Peter Zinovieff, Composer and Synthesizer Innovator, Dies at 88

Peter Zinovieff, a composer and inventor whose pioneering synthesizers formed albums by Pink Floyd, David Bowie, Roxy Music and Kraftwerk, died on June 23 in Cambridge, England. He was 88.

His dying was introduced on Twitter by his daughter Sofka Zinovieff, who stated he had been hospitalized after a fall.

Mr. Zinovieff oversaw the design of the primary commercially produced British synthesizers. In 1969, his firm, EMS (Electronic Music Studios), launched the VCS3 (for “voltage controlled studio”), one of many earliest and most inexpensive moveable synthesizers. Instruments from EMS quickly grew to become a staple of 1970s progressive-rock, significantly from Britain and Germany. The firm’s slogan was “Think of a sound — now make it.”

Peter Zinovieff was born on Jan. 26, 1933, in London, the son of émigré Russian aristocrats: a princess, Sofka Dolgorouky, and Leo Zinovieff. His dad and mom divorced in 1937.

Peter’s grandmother began instructing him piano when he was in main faculty. He attended Oxford University, the place he performed in experimental music teams whereas incomes a Ph.D. in geology. He additionally dabbled in electronics.

“I had this facility of putting pieces of wire together to make something that either received or made sounds,” he informed Red Bull Music Academy in 2015.

He married Victoria Heber-Percy, then 17, who came from a wealthy family. She and her parents were unhappy with the extensive travel that a geologist’s career required. After Mr. Zinovieff worked briefly for the Air Ministry in London as a mathematician, he turned to making electronic music full time, supported by his wife.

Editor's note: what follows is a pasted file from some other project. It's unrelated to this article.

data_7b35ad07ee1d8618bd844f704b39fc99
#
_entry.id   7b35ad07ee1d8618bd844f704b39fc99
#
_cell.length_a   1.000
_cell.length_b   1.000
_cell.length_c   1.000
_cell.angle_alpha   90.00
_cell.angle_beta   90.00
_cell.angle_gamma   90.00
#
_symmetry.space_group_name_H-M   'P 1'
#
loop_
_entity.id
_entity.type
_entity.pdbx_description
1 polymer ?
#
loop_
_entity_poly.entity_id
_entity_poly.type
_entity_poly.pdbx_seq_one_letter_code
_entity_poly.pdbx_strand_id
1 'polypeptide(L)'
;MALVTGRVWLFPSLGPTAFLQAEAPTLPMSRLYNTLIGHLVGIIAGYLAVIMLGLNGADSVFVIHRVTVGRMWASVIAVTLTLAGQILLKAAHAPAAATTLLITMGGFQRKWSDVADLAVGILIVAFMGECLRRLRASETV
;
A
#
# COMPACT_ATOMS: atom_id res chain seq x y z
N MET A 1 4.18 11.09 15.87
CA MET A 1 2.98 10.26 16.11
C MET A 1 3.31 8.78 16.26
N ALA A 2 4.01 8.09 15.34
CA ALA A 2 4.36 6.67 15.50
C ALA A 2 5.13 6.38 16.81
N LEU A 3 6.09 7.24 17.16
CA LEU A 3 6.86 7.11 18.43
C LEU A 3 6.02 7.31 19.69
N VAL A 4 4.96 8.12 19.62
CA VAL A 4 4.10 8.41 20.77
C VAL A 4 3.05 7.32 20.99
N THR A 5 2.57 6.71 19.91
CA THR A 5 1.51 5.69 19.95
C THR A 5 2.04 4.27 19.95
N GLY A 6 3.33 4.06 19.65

He bought tape recorders and microphones and found high-quality oscillators, filters and signal analyzers at military-surplus stores. Daphne Oram, the electronic-music composer who was a co-founder of the BBC Radiophonic Workshop, taught him techniques of making music by splicing together bits of sound recorded on magnetic tape in the era of musique concrète.

But Mr. Zinovieff decided that cutting tape was tedious. He built a primitive sequencer — a device to trigger a set of notes repeatedly — from telephone-switching hardware, and he began working on electronic sequencers with the electrical engineers Mark Dowson and Dave Cockerell. They realized that early digital computers, which were already used to control factory processes, might also control sound processing.

Mr. Zinovieff’s wife sold her pearl and turquoise wedding tiara for 4,000 British pounds — now about $96,000 — to finance Mr. Zinovieff’s purchase of a PDP-8 computer designed by the Digital Equipment Corporation. Living in Putney, a district of London, Mr. Zinovieff installed it in his garden shed, and he often cited it as the world’s first home computer. He added a second PDP-8; the two units, which he named Sofka and Leo, could control hundreds of oscillators and other sound modules.

The shed was now an electronic-music studio. Mr. Cockerell was an essential partner; he was able to build the devices that Mr. Zinovieff envisioned. Mr. Cockerell “would be able to interpret it into a concrete electronic idea and make the bloody thing — and it worked,” Mr. Zinovieff said in the 2006 documentary “What the Future Sounded Like.”

In 1966, Mr. Zinovieff formed the short-lived Unit Delta Plus with Delia Derbyshire (who created the electronic arrangement of Ron Grainer’s theme for the BBC science fiction institution “Doctor Who”) and Brian Hodgson to make electronic ad jingles and other projects.

The programmer Peter Grogono, working with Mr. Cockerell and Mr. Zinovieff, devised software to perform digital audio analysis and manipulation, presaging modern sampling. It used numbers to control sounds in ways that anticipated the Musical Instrument Digital Interface (MIDI) standard that was introduced in 1983.